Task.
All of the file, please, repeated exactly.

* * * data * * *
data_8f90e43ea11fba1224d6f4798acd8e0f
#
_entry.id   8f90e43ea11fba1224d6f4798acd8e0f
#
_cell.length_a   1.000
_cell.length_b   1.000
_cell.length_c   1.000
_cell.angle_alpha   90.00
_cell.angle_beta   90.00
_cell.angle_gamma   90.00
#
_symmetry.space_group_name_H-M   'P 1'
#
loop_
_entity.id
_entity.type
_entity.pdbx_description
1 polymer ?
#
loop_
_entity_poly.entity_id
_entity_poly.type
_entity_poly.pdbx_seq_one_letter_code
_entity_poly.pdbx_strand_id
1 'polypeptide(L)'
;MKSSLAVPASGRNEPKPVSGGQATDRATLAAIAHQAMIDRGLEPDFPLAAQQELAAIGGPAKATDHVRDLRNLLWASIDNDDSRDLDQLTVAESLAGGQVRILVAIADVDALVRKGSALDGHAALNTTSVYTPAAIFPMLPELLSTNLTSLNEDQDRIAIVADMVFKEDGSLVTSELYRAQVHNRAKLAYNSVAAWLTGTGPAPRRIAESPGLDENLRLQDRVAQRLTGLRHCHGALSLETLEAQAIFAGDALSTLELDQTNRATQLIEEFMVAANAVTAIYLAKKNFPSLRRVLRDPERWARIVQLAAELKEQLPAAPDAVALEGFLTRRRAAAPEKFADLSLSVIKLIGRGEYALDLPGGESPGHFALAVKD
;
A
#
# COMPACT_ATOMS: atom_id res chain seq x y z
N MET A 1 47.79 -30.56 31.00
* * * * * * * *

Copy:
data_8f90e43ea11fba1224d6f4798acd8e0f
#
_entry.id   8f90e43ea11fba1224d6f4798acd8e0f
#
_cell.length_a   1.000
_cell.length_b   1.000
_cell.length_c   1.000
_cell.angle_alpha   90.00
_cell.angle_beta   90.00
_cell.angle_gamma   90.00
#
_symmetry.space_group_name_H-M   'P 1'
#
loop_
_entity.id
_entity.type
_entity.pdbx_description
1 polymer ?
#
loop_
_entity_poly.entity_id
_entity_poly.type
_entity_poly.pdbx_seq_one_letter_code
_entity_poly.pdbx_strand_id
1 'polypeptide(L)'
;MKSSLAVPASGRNEPKPVSGGQATDRATLAAIAHQAMIDRGLEPDFPLAAQQELAAIGGPAKATDHVRDLRNLLWASIDNDDSRDLDQLTVAESLAGGQVRILVAIADVDALVRKGSALDGHAALNTTSVYTPAAIFPMLPELLSTNLTSLNEDQDRIAIVADMVFKEDGSLVTSELYRAQVHNRAKLAYNSVAAWLTGTGPAPRRIAESPGLDENLRLQDRVAQRLTGLRHCHGALSLETLEAQAIFAGDALSTLELDQTNRATQLIEEFMVAANAVTAIYLAKKNFPSLRRVLRDPERWARIVQLAAELKEQLPAAPDAVALEGFLTRRRAAAPEKFADLSLSVIKLIGRGEYALDLPGGESPGHFALAVKD
;
A
#
# COMPACT_ATOMS: atom_id res chain seq x y z
N MET A 1 47.79 -30.56 31.00